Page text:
LV= has expressed concerns over the Financial Services Authority's (FSA's) proposed changes to projection rates.
The watchdog wants to cut pension protection rates from 7% to 5% to give consumers more realistic expectations of retirement income.
However, Ray Chinn, LV= head of pensions, said the proposed new wording and guideline rates "will not actually result in a better outcome for customers".
He said the use of the term "accurate rates" would give false reassurances and suggested using the term "realistic rates", as it was "important a provider uses a rate that they believe reflects the true investment potential of a product at that point in time".
"Similarly it is crucial that clients are made aware of the investment risks posed and are clear that projection rates are not a guaranteed rate of return," he added.
Chinn said there was a risk some providers could switch to using the projection rates as a default.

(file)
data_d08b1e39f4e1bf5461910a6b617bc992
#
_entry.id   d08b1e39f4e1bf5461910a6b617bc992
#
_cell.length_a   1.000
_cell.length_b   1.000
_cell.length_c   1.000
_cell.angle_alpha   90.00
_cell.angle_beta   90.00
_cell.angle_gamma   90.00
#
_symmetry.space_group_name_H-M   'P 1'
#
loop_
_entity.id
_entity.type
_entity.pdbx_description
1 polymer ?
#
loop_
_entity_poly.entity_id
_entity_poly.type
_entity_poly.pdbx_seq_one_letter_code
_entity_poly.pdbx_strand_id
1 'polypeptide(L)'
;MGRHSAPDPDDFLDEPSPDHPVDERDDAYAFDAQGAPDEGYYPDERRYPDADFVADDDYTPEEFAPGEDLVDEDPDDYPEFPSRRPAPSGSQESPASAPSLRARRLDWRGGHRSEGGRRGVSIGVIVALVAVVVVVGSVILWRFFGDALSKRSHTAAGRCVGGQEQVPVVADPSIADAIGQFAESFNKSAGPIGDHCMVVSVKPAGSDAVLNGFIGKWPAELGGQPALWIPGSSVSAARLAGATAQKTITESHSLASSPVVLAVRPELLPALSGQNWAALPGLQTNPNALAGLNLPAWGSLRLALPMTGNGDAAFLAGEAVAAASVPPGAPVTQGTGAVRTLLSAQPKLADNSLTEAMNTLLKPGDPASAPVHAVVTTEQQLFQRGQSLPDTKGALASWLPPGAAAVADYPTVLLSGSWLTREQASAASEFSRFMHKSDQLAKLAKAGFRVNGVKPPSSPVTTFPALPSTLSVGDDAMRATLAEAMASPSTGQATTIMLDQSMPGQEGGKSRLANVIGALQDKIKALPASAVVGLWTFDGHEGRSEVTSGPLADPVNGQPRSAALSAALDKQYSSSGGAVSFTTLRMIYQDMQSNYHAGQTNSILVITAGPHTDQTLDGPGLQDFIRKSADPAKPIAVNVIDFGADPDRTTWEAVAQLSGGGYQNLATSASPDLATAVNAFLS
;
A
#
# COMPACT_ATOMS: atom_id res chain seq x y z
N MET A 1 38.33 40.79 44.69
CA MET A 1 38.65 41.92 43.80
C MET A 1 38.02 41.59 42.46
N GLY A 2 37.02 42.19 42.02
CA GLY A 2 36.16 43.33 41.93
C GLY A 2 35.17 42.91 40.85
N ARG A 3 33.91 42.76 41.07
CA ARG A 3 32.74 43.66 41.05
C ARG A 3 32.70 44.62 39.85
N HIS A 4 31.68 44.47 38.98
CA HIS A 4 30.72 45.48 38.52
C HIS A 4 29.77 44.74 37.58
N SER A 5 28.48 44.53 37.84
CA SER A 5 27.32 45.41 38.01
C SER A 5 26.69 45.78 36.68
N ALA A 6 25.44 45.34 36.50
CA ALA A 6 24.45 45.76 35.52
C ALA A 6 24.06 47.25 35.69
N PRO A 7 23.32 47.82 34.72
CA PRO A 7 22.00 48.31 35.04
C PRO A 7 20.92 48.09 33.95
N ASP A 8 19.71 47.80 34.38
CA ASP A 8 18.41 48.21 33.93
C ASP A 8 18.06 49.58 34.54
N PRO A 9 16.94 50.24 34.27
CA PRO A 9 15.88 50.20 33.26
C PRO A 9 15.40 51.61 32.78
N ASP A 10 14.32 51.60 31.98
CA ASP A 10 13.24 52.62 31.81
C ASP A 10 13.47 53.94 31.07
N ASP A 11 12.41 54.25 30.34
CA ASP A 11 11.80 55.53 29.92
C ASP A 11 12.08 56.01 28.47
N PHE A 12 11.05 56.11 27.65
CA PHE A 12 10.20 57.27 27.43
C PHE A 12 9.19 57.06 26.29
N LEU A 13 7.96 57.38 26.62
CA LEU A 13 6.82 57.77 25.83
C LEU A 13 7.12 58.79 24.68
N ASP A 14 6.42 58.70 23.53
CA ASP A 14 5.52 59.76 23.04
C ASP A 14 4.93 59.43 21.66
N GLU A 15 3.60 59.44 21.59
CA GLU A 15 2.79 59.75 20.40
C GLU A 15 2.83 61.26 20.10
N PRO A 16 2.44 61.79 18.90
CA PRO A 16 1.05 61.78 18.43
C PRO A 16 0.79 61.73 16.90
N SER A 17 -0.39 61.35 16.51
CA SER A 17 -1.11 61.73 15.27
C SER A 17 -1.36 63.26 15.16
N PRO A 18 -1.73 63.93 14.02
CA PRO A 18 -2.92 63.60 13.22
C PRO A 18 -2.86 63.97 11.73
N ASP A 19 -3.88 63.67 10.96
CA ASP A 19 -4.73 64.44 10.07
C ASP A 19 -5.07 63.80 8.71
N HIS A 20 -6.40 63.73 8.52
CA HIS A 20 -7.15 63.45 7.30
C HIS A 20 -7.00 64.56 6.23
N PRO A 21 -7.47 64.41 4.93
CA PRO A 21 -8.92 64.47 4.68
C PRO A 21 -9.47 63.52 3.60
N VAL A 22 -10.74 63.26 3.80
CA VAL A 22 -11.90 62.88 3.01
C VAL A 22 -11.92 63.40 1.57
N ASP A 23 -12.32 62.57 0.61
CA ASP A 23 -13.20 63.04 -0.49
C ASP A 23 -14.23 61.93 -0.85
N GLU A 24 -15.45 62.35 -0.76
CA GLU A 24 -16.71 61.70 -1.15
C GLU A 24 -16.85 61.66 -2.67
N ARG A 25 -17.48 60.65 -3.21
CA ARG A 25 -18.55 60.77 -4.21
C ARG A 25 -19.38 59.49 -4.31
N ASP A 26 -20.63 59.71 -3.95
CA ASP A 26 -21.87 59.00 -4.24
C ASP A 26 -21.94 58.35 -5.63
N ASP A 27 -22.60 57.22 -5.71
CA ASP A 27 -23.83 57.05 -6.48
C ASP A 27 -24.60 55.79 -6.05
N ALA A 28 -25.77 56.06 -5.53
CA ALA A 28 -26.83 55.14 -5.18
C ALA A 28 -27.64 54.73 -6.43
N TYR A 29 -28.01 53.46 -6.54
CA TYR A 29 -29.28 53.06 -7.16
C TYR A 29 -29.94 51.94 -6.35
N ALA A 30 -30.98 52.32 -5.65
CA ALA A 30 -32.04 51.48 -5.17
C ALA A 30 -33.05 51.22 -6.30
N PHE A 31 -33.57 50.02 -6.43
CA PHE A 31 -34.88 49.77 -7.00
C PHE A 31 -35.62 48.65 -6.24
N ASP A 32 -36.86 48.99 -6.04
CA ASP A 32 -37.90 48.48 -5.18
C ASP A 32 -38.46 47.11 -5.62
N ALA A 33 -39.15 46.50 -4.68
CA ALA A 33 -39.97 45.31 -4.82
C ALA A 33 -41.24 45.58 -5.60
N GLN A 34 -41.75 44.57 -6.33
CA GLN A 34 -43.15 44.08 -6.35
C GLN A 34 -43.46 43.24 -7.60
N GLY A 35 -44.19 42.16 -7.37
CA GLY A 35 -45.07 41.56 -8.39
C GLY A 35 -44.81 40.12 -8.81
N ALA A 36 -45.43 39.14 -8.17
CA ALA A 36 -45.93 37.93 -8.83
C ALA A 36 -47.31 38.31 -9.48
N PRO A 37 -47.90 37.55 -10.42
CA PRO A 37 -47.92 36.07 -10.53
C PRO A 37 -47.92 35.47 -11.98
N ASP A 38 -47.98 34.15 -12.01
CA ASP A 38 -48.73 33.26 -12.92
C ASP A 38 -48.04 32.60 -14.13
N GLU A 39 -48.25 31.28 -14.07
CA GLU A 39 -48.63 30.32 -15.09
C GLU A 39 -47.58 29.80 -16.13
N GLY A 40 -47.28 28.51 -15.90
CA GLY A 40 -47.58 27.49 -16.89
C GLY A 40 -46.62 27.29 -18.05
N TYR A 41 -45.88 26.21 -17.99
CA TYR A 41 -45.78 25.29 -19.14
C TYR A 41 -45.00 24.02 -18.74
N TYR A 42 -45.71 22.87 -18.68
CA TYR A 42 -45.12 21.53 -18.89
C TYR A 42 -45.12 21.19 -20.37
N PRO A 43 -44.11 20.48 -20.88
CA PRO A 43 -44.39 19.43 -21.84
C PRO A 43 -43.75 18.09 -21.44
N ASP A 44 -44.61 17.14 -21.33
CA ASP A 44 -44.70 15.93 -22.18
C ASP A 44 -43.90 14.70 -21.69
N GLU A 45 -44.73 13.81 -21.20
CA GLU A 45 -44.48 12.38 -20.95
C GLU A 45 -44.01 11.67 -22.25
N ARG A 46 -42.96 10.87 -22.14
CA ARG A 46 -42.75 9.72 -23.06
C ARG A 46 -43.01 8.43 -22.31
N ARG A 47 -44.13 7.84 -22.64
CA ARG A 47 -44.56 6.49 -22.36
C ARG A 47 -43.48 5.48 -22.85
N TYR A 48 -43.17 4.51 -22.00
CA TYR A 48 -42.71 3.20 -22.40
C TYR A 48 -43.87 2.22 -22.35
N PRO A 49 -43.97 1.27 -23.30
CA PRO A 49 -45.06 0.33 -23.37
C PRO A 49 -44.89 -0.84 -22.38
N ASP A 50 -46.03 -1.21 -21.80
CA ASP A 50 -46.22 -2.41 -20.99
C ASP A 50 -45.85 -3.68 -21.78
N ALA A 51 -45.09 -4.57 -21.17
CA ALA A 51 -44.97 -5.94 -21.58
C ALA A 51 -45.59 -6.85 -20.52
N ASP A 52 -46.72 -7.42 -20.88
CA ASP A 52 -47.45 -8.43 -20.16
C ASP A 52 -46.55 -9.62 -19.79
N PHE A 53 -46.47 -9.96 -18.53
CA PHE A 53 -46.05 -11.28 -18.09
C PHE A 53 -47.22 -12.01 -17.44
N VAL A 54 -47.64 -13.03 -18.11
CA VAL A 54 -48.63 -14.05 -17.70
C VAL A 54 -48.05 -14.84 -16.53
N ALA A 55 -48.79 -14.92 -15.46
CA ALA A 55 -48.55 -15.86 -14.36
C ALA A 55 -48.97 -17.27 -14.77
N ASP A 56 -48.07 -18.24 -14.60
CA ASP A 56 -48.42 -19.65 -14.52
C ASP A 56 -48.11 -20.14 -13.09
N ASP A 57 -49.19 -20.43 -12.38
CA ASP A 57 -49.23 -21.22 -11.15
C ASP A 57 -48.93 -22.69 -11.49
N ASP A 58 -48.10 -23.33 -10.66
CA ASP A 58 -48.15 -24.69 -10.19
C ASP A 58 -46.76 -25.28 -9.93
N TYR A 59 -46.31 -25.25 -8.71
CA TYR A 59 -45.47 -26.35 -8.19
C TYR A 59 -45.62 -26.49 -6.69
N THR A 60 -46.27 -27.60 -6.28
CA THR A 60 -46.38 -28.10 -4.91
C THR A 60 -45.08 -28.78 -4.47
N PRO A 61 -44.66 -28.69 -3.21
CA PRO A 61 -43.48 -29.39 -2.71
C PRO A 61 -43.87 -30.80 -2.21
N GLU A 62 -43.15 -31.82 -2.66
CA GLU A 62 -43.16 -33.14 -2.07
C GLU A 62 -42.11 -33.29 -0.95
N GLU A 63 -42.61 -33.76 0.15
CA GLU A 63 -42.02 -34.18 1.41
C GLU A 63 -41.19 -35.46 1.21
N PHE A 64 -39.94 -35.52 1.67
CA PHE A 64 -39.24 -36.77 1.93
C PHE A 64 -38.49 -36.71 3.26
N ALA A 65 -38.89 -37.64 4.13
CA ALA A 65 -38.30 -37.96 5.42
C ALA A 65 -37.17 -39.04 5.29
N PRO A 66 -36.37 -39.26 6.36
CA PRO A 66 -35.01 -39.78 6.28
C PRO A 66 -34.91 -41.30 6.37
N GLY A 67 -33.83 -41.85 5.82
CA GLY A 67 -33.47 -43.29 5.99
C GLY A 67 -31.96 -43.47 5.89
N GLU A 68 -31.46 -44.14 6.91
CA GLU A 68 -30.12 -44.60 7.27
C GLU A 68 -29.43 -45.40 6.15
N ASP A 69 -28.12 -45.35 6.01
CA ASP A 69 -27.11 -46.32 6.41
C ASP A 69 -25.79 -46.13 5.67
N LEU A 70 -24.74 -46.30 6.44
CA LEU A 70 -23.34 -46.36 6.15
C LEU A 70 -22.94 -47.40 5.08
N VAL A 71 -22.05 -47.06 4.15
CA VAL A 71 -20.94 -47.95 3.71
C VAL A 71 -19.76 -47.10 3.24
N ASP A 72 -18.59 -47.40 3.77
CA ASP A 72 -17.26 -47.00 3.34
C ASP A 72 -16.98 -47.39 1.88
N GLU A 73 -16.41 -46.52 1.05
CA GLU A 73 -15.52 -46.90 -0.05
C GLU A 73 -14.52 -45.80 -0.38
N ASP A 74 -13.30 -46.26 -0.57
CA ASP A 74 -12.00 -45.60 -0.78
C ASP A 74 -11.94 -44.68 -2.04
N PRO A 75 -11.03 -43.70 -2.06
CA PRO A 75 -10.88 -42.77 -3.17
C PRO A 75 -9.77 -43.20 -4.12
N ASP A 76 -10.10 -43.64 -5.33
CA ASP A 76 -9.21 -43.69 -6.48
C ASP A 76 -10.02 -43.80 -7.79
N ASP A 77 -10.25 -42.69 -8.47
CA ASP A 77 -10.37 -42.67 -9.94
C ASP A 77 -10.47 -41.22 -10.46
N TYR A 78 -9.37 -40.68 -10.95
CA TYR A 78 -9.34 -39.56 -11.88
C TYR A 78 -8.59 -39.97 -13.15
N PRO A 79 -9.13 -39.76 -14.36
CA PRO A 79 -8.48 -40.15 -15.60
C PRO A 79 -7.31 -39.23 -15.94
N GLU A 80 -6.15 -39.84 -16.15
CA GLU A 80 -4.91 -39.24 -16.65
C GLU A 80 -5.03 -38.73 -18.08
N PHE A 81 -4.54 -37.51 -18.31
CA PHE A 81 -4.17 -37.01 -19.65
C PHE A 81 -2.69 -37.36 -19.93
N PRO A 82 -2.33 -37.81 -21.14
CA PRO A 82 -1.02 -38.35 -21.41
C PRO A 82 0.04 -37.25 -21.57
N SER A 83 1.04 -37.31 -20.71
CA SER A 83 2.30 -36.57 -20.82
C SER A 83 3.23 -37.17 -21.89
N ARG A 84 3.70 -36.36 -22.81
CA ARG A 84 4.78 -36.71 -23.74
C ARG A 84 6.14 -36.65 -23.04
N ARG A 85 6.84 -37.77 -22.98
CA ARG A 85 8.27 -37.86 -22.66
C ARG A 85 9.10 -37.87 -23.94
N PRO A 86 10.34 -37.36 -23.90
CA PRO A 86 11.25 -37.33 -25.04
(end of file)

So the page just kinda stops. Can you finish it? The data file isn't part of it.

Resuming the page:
"It is important that the regulator enforces this requirement and makes it clear that providers cannot use unrealistic rates with impunity," he said.
Chinn added clients would benefit from a "simpler" regime, "with a consistent, industry standard, fixed intermediate rate per asset class which providers can easily use to produce an overall single blended rate reflecting the portfolio of assets".
He said: "This would stop ‘growth rate arbitrage' across providers and avoid the real risk of advisers falsely using projections driven by different growth assumptions to compare providers' charges."
Chinn said he was also concerned that by setting the rider rates at 3% either side of the intermediate rate, it may not be clear to consumers what the potential return might be.
Aegon has also expressed reservations about the proposed changes. It said 'pessimistic' projection rates could undermine overall savings and added them watchdog's proposals were based on ‘arbitrary' investment assumptions.
Service increasingly key
Aiming to be top three UK financial planner
Lowest measure since index launched in 1995
Complaints into double figures
Despite lower median annual earnings